In South Africa, former head of state Jacob Zuma will be prosecuted for corruption.
An announcement made this Friday by the Attorney General. Charges related to an arms contract that goes back to the 1990s. This decision of the prosecutor comes just a month after the resignation of President Zuma, forced to give way under pressure from his party, the ANC.
The South African subsidiary of the French industrial Thales will also be prosecuted for corruption with former president Zuma, said the prosecutor.
The former South African president will face 16 charges of corruption. The case dates back to the late 1990s when Jacob Zuma is suspected of receiving bribes under a €4.2 billion arms deal signed by South Africa with several foreign companies, including the French Thalès.
At the time, he was the leader of the ruling party, the ANC and had been charged with corruption, tax evasion and racketeering. But only a few weeks before his election as head of the country, the 783 charges had been dropped for procedural flaws.
Since then, the opposition and civil society have been fighting for these charges to be restored.
They have achieved their aims on Friday afternoon. The prosecution has confirmed that the former head of state would have to answer for these accusations, at least in part.
Attorney Shaun Abrahams said he is “concerned that everyone should be equal before the law.” Jacob Zuma, who had until now always managed to avoid prosecution, is caught by the law. But the case is far from over, because Jacob Zuma can still appeal this last decision.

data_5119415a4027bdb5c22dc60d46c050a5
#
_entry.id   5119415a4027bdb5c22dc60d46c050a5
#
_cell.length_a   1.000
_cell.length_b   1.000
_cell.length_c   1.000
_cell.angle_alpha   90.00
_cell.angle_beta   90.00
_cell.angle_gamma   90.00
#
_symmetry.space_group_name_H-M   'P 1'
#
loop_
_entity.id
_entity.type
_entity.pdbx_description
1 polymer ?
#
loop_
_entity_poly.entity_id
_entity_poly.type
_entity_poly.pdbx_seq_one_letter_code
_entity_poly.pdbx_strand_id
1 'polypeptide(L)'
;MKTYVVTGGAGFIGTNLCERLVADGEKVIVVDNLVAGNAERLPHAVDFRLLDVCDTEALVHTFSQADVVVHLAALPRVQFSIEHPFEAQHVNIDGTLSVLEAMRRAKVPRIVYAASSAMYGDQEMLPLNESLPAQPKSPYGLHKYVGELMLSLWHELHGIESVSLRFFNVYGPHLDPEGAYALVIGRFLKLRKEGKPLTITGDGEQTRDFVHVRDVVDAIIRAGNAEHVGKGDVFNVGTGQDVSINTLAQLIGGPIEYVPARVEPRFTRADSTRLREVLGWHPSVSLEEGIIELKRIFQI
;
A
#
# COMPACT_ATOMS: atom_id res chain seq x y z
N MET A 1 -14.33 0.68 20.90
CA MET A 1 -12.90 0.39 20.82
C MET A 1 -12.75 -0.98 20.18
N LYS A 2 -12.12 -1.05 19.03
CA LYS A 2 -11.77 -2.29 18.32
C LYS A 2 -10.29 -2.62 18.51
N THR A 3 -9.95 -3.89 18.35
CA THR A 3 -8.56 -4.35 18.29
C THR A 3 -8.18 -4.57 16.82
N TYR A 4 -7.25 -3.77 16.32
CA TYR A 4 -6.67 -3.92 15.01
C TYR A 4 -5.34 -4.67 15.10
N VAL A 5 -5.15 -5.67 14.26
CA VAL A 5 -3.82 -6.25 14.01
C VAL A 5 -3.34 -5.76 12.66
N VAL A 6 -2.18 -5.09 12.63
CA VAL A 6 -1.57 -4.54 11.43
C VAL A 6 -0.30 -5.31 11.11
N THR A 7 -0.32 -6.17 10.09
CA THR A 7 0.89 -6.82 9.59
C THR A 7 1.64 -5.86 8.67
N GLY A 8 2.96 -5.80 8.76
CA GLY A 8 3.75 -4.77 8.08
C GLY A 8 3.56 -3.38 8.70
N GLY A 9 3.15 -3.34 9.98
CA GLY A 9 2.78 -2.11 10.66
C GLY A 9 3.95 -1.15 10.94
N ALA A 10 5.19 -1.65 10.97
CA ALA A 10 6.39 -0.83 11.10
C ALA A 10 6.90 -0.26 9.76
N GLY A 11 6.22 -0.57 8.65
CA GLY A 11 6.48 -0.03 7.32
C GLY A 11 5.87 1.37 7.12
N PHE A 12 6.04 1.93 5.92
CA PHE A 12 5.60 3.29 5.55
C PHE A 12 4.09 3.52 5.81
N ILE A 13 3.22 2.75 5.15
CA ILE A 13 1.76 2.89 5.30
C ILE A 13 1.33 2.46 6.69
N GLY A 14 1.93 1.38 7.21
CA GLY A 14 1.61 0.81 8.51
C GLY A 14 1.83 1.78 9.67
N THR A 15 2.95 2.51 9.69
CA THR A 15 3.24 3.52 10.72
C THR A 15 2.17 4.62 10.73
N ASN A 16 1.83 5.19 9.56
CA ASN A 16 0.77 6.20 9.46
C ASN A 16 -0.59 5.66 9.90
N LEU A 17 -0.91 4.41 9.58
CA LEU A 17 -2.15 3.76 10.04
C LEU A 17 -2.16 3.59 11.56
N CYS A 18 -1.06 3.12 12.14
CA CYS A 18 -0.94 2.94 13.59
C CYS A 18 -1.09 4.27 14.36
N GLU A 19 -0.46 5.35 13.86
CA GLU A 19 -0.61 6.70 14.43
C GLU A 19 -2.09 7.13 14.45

It is first of all a victory for the Democratic Alliance (DA), the main South African opposition party, which has been fighting for almost 20 years to hold Jacob Zuma accountable in the “Arms Deal”, this arms contract signed in 1999.
The chief of the DA, Mmusi Maimane, went to as far to pop-up a bottle of champagne in front of the cameras to celebrate this victory. “We want to ensure that Jacob Zuma is prosecuted as soon as possible,” he said, adding “and that he will pay all his legal costs himself.”
The mayor of Cape Town, Patricia de Lille, recalled that she had pleaded before the Parliament in September 1999 for an investigation to be opened in this case. “After so many years, I feel rewarded,” she said.
On the side of EFF Julius Malema, we also welcome the decision of the prosecutor who sends “a strong message to all kleptomanes, inside and outside the government, they will know that they can not with impunity loot ‘State’.
The leaders of the ANC took “good note” of this decision. Ace Magashule party secretary-general, a close associate of Jacob Zuma, said all citizens are equal before the law, and that the former president benefits from the presumption of innocence.